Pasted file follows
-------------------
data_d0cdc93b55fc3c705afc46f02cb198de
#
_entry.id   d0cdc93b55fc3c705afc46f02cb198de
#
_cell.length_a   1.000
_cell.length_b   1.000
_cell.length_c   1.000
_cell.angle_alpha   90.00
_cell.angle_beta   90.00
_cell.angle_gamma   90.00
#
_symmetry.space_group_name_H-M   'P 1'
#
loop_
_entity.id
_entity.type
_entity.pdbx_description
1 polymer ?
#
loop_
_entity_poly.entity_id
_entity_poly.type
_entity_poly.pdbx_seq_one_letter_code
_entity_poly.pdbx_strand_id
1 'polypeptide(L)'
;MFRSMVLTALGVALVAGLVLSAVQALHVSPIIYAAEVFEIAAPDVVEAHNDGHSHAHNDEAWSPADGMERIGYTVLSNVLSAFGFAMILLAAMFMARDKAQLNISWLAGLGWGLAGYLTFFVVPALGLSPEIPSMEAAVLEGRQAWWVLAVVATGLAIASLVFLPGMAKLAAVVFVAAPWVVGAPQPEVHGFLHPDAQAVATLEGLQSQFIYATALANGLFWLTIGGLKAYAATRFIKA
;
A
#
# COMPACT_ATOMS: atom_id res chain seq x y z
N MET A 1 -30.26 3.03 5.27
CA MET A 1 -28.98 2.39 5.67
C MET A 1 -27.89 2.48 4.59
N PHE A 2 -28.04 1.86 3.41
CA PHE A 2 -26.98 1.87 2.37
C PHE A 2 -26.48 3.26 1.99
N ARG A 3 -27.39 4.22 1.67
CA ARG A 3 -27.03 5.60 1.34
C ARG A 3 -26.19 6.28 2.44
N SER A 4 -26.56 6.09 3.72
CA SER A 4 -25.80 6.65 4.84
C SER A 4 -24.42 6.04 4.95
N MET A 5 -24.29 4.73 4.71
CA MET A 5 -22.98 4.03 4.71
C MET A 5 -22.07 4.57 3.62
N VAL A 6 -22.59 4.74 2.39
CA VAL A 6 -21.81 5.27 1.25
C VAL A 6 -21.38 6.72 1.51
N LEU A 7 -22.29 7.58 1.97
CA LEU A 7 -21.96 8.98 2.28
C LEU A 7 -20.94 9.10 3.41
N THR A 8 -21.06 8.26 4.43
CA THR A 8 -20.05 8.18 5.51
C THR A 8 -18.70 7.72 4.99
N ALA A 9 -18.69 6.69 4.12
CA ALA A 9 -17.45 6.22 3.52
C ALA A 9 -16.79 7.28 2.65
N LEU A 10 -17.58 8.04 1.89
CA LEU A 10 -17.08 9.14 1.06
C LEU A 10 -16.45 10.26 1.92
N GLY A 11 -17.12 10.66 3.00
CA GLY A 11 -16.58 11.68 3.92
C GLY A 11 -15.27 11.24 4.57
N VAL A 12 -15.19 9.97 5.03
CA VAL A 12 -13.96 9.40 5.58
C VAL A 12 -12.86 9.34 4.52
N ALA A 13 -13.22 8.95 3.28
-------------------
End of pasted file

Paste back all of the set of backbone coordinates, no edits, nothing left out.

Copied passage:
data_d0cdc93b55fc3c705afc46f02cb198de
#
_entry.id   d0cdc93b55fc3c705afc46f02cb198de
#
_cell.length_a   1.000
_cell.length_b   1.000
_cell.length_c   1.000
_cell.angle_alpha   90.00
_cell.angle_beta   90.00
_cell.angle_gamma   90.00
#
_symmetry.space_group_name_H-M   'P 1'
#
loop_
_entity.id
_entity.type
_entity.pdbx_description
1 polymer ?
#
loop_
_entity_poly.entity_id
_entity_poly.type
_entity_poly.pdbx_seq_one_letter_code
_entity_poly.pdbx_strand_id
1 'polypeptide(L)'
;MFRSMVLTALGVALVAGLVLSAVQALHVSPIIYAAEVFEIAAPDVVEAHNDGHSHAHNDEAWSPADGMERIGYTVLSNVLSAFGFAMILLAAMFMARDKAQLNISWLAGLGWGLAGYLTFFVVPALGLSPEIPSMEAAVLEGRQAWWVLAVVATGLAIASLVFLPGMAKLAAVVFVAAPWVVGAPQPEVHGFLHPDAQAVATLEGLQSQFIYATALANGLFWLTIGGLKAYAATRFIKA
;
A
#
# COMPACT_ATOMS: atom_id res chain seq x y z
N MET A 1 -30.26 3.03 5.27
CA MET A 1 -28.98 2.39 5.67
C MET A 1 -27.89 2.48 4.59
N PHE A 2 -28.04 1.86 3.41
CA PHE A 2 -26.98 1.87 2.37
C PHE A 2 -26.48 3.26 1.99
N ARG A 3 -27.39 4.22 1.67
CA ARG A 3 -27.03 5.60 1.34
C ARG A 3 -26.19 6.28 2.44
N SER A 4 -26.56 6.09 3.72
CA SER A 4 -25.80 6.65 4.84
C SER A 4 -24.42 6.04 4.95
N MET A 5 -24.29 4.73 4.71
CA MET A 5 -22.98 4.03 4.71
C MET A 5 -22.07 4.57 3.62
N VAL A 6 -22.59 4.74 2.39
CA VAL A 6 -21.81 5.27 1.25
C VAL A 6 -21.38 6.72 1.51
N LEU A 7 -22.29 7.58 1.97
CA LEU A 7 -21.96 8.98 2.28
C LEU A 7 -20.94 9.10 3.41
N THR A 8 -21.06 8.26 4.43
CA THR A 8 -20.05 8.18 5.51
C THR A 8 -18.70 7.72 4.99
N ALA A 9 -18.69 6.69 4.12
CA ALA A 9 -17.45 6.22 3.52
C ALA A 9 -16.79 7.28 2.65
N LEU A 10 -17.58 8.04 1.89
CA LEU A 10 -17.08 9.14 1.06
C LEU A 10 -16.45 10.26 1.92
N GLY A 11 -17.12 10.66 3.00
CA GLY A 11 -16.58 11.68 3.92
C GLY A 11 -15.27 11.24 4.57
N VAL A 12 -15.19 9.97 5.03
CA VAL A 12 -13.96 9.40 5.58
C VAL A 12 -12.86 9.34 4.52
N ALA A 13 -13.22 8.95 3.28